I’ve been working a little with the teachers who run the STEAM program at my school.  The acronym, as it’s used in all the literature, is Science Technology Engineering Art and Math.  The acronym, as it’s used in my school?  Well, we try to keep it amorphous (sometimes that works).  We’d love for the S to be Service. Though it’s a word corrupted by mandatory service days into something that just means showing up and doing what is asked of you — instead, we want service to be about solving problems.

Which leads me to the kids in this STEAM program, the Makers and the Computer Geeks, most of whom have spent a whole year tackling a big problem.  One group is creating a book that will read itself to a child when the child pushes buttons.  There’s an art-bot, now disassembled as its makers focus on code, that was to read the Iliad, parse it for meaning, assign colors to the meaning, and paint a spiralling image across a stretched canvas to show the story.  (The artbot may live on in another reincarnation next year, but for now, it’s a visual pathway only.)  There’s a group working to 3D model some typical campus furniture to be the props in a newsroom for a school news show, a found poetry group, a computer coder creating black holes and planets on screen.  These students impress me, a lot.
There’s one thing we see that they’re missing right now, though. Community.
Our school is really big on community – and the students are nice to each other, to themselves (usually), to their teachers (definitely).  We want to see the makers of STEAM linked together, using each other’s expertise and collaborating on ideas, ideating (you’re right, spellcheck, it doesn’t look like a real word to me either) and iterating and making.  It doesn’t matter if you’re the kid in the corner who passionately wants to do every bit of programming he can get his hands on or the girl in the the front who would really like to get to the point where they can lift the quadcopter off the ground.  We want to see mixing, making, happening.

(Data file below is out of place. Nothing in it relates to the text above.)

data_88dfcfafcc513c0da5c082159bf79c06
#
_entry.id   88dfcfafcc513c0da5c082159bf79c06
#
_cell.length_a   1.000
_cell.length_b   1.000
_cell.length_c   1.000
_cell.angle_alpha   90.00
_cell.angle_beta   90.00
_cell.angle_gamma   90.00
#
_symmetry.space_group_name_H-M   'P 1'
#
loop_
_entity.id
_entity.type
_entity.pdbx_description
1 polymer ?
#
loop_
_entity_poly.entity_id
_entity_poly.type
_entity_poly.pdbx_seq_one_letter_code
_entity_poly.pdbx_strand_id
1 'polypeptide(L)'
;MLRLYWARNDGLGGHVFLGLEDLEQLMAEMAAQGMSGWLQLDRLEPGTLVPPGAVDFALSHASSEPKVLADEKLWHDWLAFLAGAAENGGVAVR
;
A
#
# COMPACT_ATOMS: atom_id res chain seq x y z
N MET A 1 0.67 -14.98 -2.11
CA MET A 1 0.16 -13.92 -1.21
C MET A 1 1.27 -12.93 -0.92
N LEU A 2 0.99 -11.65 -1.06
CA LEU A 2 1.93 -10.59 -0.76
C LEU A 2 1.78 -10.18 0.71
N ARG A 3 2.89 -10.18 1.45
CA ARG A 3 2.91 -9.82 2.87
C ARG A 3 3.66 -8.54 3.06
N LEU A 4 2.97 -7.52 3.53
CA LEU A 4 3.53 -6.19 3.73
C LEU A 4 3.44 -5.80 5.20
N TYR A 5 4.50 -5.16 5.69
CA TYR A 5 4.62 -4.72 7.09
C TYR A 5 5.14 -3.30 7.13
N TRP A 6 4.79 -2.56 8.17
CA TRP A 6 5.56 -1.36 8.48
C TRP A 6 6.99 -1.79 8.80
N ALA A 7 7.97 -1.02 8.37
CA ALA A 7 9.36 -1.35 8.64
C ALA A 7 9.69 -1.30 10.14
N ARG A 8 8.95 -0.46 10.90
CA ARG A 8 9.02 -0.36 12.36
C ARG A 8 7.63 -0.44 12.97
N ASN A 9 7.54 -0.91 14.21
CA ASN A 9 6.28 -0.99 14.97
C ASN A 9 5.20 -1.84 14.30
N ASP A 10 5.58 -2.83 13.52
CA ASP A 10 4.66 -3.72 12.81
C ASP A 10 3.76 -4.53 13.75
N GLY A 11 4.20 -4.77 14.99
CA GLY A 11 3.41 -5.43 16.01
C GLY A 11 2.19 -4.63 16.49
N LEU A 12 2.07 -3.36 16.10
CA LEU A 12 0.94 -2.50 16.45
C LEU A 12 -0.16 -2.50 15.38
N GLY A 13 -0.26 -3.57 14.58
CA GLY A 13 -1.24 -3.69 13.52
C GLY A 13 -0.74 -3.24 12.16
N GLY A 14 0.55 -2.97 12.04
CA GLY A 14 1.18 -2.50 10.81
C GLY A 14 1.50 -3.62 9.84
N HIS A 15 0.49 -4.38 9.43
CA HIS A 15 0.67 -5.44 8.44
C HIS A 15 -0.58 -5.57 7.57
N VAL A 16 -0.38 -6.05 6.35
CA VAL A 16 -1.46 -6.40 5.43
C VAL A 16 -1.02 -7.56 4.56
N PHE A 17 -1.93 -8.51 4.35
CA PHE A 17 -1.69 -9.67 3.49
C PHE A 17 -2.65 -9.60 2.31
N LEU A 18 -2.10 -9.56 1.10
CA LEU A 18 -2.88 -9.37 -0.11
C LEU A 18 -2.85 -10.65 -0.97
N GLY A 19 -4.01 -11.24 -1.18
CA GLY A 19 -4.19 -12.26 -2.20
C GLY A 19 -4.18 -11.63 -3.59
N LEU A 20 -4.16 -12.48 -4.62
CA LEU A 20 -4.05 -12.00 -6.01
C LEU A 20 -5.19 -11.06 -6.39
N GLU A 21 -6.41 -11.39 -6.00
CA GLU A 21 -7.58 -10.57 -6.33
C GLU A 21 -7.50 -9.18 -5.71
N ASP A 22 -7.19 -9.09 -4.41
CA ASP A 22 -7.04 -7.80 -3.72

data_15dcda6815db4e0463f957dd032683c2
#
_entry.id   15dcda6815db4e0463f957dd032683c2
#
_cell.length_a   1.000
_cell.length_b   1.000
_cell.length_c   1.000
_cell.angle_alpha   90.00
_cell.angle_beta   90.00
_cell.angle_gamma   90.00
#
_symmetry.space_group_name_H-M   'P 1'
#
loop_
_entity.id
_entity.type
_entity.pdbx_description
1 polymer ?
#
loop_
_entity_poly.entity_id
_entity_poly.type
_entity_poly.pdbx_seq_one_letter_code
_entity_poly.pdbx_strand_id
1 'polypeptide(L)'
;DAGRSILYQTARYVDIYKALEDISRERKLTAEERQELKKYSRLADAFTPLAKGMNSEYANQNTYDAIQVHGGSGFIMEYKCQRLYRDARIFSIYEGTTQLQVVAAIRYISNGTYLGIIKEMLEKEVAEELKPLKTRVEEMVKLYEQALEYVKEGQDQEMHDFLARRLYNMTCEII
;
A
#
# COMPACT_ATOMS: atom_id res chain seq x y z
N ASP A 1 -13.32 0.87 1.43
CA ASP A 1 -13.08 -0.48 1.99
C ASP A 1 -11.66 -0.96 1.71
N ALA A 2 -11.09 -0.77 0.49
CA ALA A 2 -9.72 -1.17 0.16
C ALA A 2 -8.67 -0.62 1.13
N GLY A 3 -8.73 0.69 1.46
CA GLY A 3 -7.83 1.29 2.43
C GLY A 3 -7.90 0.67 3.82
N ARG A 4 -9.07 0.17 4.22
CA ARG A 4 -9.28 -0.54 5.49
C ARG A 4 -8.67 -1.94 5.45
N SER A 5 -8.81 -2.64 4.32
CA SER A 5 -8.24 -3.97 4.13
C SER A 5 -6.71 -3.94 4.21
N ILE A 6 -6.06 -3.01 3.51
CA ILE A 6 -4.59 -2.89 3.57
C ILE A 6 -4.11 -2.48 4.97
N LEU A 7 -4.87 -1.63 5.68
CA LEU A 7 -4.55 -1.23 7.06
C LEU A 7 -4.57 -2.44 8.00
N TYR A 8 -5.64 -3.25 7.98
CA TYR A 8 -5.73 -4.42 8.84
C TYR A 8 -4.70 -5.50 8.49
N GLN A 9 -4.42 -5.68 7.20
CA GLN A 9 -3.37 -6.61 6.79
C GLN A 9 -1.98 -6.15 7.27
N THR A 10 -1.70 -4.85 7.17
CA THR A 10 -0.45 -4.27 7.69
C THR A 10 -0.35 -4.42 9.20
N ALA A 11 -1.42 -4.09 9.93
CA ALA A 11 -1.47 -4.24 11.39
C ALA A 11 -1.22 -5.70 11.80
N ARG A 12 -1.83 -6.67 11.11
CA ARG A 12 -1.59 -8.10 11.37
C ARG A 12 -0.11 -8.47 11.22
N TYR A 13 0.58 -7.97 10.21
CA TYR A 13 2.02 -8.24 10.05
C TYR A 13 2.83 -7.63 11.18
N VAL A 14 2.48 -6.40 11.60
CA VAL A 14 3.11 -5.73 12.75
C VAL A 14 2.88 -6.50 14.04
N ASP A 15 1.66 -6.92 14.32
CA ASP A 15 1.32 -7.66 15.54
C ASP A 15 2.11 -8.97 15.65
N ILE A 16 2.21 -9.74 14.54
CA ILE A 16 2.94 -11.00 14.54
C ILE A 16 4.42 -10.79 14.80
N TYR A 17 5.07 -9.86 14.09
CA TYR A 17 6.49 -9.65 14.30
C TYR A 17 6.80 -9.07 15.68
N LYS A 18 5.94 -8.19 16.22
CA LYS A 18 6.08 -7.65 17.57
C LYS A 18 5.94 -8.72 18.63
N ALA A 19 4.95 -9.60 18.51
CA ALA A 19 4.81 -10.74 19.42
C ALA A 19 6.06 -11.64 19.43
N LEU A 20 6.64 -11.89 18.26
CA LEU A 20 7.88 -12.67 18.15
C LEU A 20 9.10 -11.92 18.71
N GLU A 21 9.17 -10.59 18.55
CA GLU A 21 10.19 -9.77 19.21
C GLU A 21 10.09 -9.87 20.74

Sometimes we see this — the past two years, there’s been an installation in the stairwell of our science building right before winter break.  It makes noise, it needs kids to help set it up, it’s amazing and annoying and beautiful and weird.  This year it was called LEO — Love Each Other.  By placing hands onto pads on the walls, you could connect a circuit with your body.  If you did it alone – you got a sad song about being lonely to play.  If you got a couple of friends to help you stretch to the next pad?  You got a love song about how great it is to be with people.  LEO was a team-effort. PAM — LEO’s predecessor — was also a team effort.  But the STEAM teachers (which I guess I can include myself in now) want to make the ideas that made LEO and PAM work happen all the time.
I guess we, as the teachers, are making as well – making something more subtle, though.  Sure, we have our own ideas, our own projects – more on mine below – but who these kids are, and become, when they collaborate and struggle together and try a bunch of ideas and the quadcopter still refuses to lift off – my making is their determination to see their project through.
(I went through an epic internet rampage today, just checking out all of the neat materials that are available and starting to play with ideas.  Particularly sparked by Catarina Mota’s TedTalk.  Nothing definite that I think I’ll be making right now, but -the excitement of finding PMC going through a 3D printer led me to analogies and hands-on science things — and a detour towards squishy circuits which led me to conductive ceramics in general & & which started to blossom into an idea that looks very similar to a mug that heats itself which led me to a possible DIY version and other possibilities for heaters and finally back to ceramics, in paper clay.  Long story short — the internet is great, people are doing such awesome things, and I want to make all the things. Oh – also, yay for crowdsourcing!

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